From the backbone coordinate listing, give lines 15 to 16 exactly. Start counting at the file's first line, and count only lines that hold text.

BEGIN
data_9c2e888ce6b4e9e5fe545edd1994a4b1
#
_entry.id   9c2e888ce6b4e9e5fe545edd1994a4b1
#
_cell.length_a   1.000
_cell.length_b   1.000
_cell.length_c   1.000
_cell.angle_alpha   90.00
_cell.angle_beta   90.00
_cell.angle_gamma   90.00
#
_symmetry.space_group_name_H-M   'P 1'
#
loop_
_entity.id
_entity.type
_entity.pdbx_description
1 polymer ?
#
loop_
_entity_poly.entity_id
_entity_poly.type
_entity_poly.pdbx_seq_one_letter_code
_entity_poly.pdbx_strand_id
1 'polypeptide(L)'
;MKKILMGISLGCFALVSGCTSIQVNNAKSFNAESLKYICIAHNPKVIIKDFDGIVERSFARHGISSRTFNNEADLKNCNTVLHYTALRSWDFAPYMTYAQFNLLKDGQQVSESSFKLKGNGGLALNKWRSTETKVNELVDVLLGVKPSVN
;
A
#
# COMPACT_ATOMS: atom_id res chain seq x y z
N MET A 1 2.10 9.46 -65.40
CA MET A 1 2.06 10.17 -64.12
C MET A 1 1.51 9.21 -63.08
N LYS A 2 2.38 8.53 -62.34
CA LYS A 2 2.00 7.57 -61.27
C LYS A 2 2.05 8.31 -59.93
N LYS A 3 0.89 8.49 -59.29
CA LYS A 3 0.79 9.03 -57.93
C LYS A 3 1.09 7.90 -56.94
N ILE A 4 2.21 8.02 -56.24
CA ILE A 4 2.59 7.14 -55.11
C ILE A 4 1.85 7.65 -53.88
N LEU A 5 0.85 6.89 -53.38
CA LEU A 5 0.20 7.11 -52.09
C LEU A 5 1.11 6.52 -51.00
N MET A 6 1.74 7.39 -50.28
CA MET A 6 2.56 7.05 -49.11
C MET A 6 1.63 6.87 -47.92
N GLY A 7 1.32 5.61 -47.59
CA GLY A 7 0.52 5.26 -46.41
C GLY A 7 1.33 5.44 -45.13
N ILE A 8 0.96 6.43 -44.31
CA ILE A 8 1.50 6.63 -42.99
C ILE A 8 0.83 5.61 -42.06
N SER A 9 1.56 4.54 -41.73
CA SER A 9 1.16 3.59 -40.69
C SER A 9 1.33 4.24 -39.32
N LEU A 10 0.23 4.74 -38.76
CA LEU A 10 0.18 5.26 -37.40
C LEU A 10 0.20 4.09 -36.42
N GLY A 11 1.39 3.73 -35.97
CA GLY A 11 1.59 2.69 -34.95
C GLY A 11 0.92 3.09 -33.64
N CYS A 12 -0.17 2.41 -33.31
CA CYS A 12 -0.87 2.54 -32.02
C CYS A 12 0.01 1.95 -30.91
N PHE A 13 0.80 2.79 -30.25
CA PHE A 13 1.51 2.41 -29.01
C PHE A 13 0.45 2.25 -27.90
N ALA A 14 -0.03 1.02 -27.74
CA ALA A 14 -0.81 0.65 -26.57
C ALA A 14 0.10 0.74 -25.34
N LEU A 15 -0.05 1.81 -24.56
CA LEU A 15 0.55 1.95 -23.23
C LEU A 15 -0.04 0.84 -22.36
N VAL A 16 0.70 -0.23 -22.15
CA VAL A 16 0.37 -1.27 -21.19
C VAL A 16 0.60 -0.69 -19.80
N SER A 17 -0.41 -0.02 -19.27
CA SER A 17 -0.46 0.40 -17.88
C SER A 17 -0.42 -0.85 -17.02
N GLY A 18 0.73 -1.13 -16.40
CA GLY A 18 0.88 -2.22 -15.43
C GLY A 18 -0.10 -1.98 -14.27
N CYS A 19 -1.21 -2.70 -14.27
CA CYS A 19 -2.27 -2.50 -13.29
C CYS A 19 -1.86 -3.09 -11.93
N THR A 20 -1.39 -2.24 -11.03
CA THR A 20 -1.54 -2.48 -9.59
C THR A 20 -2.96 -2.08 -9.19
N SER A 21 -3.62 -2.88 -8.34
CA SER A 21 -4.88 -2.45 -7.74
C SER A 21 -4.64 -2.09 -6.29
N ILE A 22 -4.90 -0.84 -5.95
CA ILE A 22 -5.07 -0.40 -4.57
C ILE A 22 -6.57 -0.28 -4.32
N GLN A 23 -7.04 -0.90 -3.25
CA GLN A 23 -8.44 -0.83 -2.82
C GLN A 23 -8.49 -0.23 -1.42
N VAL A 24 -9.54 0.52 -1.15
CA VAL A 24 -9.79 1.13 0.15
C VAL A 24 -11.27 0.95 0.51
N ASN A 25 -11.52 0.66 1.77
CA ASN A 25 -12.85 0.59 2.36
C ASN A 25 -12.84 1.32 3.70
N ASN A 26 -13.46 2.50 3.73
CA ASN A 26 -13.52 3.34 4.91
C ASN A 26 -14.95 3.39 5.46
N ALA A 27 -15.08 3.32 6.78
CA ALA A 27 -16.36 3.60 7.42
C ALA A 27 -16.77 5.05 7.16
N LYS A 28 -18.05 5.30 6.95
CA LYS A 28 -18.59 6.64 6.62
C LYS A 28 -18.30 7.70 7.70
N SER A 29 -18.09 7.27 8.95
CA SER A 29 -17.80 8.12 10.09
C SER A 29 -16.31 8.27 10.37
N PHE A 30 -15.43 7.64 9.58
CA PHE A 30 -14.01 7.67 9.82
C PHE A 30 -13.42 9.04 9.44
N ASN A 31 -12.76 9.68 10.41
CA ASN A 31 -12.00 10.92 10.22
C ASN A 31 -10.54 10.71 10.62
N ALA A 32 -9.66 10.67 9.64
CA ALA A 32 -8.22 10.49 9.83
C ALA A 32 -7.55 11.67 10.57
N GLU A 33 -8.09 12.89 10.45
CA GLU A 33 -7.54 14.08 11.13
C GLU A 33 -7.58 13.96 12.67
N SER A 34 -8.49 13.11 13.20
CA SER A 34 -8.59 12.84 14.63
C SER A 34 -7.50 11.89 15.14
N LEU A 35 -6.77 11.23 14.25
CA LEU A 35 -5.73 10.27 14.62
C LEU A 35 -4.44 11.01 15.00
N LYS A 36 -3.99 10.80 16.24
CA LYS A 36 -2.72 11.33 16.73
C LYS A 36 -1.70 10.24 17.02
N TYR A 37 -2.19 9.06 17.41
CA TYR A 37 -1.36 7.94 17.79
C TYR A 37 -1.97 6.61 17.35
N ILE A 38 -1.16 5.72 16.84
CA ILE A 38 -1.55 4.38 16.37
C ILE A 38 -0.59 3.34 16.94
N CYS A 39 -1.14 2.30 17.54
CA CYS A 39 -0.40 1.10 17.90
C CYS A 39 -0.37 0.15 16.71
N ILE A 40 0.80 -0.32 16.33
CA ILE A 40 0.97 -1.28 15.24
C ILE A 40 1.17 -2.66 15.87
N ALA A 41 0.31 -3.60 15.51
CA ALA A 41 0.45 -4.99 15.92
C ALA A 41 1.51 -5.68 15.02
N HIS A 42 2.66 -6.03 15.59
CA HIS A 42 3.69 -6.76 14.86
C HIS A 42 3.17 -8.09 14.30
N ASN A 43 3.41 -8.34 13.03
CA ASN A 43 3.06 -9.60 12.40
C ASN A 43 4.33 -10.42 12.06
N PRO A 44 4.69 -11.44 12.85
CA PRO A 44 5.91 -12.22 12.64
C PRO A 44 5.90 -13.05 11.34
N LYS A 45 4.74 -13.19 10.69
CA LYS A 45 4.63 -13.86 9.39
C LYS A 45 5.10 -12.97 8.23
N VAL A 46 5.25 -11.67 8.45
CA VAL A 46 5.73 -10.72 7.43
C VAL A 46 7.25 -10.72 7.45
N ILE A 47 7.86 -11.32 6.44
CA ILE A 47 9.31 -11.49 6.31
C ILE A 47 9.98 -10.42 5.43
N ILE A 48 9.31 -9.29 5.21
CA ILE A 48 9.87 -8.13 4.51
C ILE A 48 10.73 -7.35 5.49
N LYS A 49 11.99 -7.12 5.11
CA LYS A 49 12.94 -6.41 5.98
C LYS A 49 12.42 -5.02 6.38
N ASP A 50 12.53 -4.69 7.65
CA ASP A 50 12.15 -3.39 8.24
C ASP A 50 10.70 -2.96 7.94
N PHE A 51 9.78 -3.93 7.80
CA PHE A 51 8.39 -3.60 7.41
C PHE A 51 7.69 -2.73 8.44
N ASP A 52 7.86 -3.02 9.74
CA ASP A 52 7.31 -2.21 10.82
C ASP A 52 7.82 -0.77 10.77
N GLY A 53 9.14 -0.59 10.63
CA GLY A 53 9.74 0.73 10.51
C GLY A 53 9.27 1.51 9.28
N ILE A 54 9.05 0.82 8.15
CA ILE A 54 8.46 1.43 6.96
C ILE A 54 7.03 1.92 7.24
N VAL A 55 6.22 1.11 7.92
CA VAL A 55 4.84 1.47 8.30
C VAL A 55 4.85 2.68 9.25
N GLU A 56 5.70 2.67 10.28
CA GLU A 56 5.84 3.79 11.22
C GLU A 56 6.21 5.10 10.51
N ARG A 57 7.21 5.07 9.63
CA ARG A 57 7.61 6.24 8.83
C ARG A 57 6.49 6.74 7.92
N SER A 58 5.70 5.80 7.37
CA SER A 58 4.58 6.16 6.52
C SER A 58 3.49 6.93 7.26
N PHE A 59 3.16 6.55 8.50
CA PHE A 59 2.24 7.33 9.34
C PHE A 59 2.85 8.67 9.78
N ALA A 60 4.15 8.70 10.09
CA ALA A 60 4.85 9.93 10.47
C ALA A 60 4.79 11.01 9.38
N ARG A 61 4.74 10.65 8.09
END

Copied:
_entity.id
_entity.type